On Paper Journals and How to Use Them

One thing I always look forward to doing as far as “back-to-school” shopping goes (gosh, I feel old just saying that) is buying new journals.

For academic course journals, I’m a fan of the trusty old Composition Book. I love the contrast of the dark binding with the busy rorschach-esque splatter pattern. Like a nice proper note jotter with a crazy side. Nowadays, these journals can be found in many colors besides black and white. This is mainly a plus because I happen to have a strange, synesthetic color-coded system when it comes to class notebooks. Here’s what it is: when I get my class list for the semester and I read each course title, a color immediately appears in my brain and gets paired with specific said title. So for example, this semester at VCFA, I am taking:

  • Modules (made up of several 3-week intensive cross-genre workshops and seminars, built around common themes, and taught by various faculty members)
  • Forms (exploring various written work and films critically and creatively, as well as participating in in-class writing exercises)
  • Publishing & Fieldwork (Gaining professional experience editing literary mags, interviewing writers, editors, agents, and investigating publishing endeavors and arts-related careers)
  • Professional Development (Airtime for practical literary matters, formatted as Q&A, generative & practice-based exercises, and discussion about professional trajectories)

Naturally in my head, the color-coding ended up like this:

  • Modules: blue and yellow
  • Forms: green
  • Publishing: red
  • PD: traditional black and white

So now, I have five lovely new journals for the semester—my own mini writing rainbow. And with no doubt, they will fill up with ink pretty darn quick.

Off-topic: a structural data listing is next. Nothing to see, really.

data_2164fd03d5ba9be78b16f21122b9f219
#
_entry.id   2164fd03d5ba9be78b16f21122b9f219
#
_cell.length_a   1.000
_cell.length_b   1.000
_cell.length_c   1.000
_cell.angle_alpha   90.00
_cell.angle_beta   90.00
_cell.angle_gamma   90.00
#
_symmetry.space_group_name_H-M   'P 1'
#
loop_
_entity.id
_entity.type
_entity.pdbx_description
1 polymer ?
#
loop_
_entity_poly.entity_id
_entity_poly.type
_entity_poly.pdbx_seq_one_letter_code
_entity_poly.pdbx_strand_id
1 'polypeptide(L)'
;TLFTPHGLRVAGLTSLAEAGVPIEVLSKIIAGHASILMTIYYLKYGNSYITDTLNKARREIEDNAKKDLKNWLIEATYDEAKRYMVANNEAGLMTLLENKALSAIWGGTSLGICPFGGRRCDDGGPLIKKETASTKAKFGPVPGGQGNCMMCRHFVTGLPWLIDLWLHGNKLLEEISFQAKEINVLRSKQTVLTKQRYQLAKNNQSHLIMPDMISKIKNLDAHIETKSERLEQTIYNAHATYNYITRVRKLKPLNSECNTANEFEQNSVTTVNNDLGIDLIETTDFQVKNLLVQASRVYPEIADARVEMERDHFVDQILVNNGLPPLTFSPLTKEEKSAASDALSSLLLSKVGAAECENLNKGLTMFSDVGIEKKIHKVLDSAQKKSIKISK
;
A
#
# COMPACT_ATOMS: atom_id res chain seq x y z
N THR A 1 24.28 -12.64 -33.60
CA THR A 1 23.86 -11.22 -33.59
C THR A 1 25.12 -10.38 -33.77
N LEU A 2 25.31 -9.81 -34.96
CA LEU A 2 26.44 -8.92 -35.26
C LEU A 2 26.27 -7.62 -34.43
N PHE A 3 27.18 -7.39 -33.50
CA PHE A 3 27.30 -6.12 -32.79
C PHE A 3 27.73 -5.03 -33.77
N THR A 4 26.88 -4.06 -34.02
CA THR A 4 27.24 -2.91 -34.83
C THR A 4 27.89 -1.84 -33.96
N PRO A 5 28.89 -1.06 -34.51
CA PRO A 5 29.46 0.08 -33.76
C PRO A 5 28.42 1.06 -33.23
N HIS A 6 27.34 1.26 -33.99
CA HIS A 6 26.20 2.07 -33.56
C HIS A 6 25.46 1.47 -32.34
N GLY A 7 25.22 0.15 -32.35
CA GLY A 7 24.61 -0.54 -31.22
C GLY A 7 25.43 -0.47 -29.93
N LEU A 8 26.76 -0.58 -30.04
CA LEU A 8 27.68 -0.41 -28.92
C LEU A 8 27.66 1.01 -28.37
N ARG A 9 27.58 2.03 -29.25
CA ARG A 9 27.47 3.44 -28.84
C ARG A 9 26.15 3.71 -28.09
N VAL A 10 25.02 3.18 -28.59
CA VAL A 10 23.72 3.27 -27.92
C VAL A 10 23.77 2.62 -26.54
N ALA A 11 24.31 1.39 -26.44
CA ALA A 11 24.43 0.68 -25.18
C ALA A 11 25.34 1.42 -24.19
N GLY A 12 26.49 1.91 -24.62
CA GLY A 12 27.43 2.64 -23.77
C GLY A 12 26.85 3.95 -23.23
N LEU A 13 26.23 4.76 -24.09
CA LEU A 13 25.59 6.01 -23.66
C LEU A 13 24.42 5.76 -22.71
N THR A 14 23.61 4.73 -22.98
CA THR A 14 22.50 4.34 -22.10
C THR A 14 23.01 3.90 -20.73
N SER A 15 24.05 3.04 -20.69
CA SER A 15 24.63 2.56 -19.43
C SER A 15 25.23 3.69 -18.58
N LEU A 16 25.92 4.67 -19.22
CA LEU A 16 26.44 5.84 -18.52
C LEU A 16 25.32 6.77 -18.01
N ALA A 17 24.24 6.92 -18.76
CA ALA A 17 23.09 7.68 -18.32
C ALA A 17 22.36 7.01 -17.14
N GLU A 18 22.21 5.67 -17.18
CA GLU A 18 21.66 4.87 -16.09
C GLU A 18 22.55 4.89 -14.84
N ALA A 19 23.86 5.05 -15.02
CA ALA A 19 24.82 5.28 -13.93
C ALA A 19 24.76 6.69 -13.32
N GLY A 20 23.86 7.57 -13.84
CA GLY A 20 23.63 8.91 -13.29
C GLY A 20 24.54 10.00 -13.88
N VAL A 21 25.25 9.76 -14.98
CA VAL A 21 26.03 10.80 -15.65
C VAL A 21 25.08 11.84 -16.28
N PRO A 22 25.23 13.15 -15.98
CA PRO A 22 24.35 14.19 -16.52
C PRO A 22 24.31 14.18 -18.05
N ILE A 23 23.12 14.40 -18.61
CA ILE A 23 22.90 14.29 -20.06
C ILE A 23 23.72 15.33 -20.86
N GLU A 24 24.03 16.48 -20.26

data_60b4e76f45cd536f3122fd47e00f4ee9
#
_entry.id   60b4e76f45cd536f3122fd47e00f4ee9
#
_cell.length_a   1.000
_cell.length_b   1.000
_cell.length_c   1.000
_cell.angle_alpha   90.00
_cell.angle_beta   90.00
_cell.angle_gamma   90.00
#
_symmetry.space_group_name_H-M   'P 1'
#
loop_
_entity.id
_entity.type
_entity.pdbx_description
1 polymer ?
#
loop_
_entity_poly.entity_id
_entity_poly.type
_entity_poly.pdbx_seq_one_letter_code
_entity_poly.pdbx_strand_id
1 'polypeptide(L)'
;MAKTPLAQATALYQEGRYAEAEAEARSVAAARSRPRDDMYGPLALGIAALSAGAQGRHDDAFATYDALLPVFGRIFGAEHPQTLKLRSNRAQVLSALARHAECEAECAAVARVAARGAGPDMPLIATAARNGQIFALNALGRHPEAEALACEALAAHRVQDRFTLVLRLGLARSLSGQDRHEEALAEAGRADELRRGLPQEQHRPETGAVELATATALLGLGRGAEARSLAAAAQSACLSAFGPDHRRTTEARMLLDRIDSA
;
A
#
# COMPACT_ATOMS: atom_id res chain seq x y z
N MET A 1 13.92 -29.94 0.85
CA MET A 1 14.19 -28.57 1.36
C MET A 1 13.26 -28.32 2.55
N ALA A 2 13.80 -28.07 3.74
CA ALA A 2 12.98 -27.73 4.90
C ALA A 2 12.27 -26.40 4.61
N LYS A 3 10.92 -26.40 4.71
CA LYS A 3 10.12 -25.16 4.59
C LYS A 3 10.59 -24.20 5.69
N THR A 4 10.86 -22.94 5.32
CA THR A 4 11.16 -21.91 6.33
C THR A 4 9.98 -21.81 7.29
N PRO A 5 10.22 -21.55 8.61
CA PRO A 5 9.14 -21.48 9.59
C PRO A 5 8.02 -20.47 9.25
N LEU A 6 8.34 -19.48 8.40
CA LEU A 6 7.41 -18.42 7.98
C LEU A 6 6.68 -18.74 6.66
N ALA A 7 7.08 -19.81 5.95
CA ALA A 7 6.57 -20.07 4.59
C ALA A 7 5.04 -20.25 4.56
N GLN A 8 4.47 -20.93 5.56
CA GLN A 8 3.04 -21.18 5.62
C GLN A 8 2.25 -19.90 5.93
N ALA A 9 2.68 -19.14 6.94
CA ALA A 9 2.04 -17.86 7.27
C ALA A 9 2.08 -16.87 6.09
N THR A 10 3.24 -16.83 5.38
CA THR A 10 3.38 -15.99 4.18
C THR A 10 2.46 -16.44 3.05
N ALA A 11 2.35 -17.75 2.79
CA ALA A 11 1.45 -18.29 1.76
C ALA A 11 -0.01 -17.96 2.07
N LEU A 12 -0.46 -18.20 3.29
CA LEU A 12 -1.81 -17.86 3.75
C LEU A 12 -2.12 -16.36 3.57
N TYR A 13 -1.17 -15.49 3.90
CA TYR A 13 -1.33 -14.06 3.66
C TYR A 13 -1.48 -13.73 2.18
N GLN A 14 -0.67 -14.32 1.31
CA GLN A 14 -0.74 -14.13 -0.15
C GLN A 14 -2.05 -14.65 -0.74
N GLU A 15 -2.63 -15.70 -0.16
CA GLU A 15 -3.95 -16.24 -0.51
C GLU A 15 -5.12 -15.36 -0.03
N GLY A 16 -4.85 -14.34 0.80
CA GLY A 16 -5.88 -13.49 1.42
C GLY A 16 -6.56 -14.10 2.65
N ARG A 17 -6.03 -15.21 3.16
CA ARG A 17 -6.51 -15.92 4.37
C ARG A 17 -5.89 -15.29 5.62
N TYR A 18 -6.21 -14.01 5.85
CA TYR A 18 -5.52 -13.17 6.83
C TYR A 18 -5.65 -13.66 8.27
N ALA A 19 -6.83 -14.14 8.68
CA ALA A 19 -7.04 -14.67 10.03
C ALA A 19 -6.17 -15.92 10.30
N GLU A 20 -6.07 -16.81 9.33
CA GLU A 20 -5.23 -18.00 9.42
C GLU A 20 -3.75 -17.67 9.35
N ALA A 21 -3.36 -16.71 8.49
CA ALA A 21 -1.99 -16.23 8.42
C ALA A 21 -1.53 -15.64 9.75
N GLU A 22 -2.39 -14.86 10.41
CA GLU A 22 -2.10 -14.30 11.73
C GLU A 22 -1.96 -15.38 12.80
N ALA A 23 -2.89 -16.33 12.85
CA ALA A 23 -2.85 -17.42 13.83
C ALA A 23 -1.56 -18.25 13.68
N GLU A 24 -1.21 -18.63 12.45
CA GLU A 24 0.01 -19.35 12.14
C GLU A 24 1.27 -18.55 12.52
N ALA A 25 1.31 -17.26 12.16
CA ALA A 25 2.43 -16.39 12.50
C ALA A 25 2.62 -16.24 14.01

Now on the other hand, non-academic journals are a different story. I love blank books. At bookstores, I enjoy a good paw-through of the section with diaries and sketchbooks and planners. I love the crispness of blank white pages and the texture of the unwrinkled cover and the bound book spines you have to crack open. In fact, I have a collection of them, buried somewhere under my bed, all acquired over several years. Some I have bought myself and others have been given to me.

Several (as in most) of these books are still blank.

Why is this? I think it’s that there are too many possibilities of what to put on that first page. I not only worry that my handwriting isn’t good enough or that I’ll use the wrong kind of pen, I tend to think about the purpose of the journal. Instead of taking it page by page, I think of the journal as a whole. As a kind of self-contained novel in itself.This might come from a sense of nostalgia for the types of journals Jane Austen or Virginia Woolf would have kept. These books of theirs have become artifacts of their lives. That sort of significance weighing on one’s private diary is enough intimidation on its own.

The thing is, I actually really love writing by hand. I find typing easier, but I love the act of putting ink to paper. I like not having to follow lines, which is why I prefer unlined journals to lined ones. I tend to write in blocks, add arrows and marginal doodles, and practice unique hand-drawn fonts. In a way, my written journals isn’t necessarily about the substance; instead it’s more about the aesthetic of the page.

Blogging seems easier to me, but perhaps it is just a different writing creature of its own. Serving a unique purpose that paper can’t provide for me. Maybe it’s easier because websites are developed without any lines. Maybe because there is an innate ability to work “undercover” from behind the screen. One can erase a word and retry a thousand times and no one would know the better. Hell, you could even delete an entire blog post if you so desired. Any post can be the last post. Each post is separate and yet still connected by a thin digital thread.

And yet, I’m still drawn to the paper journal. Because I love to feel their weight in my hands. Because they are a type of documentation with a lifetime guarantee stamp of permanence. Because it’s hard to color-code a class title by blog posts.


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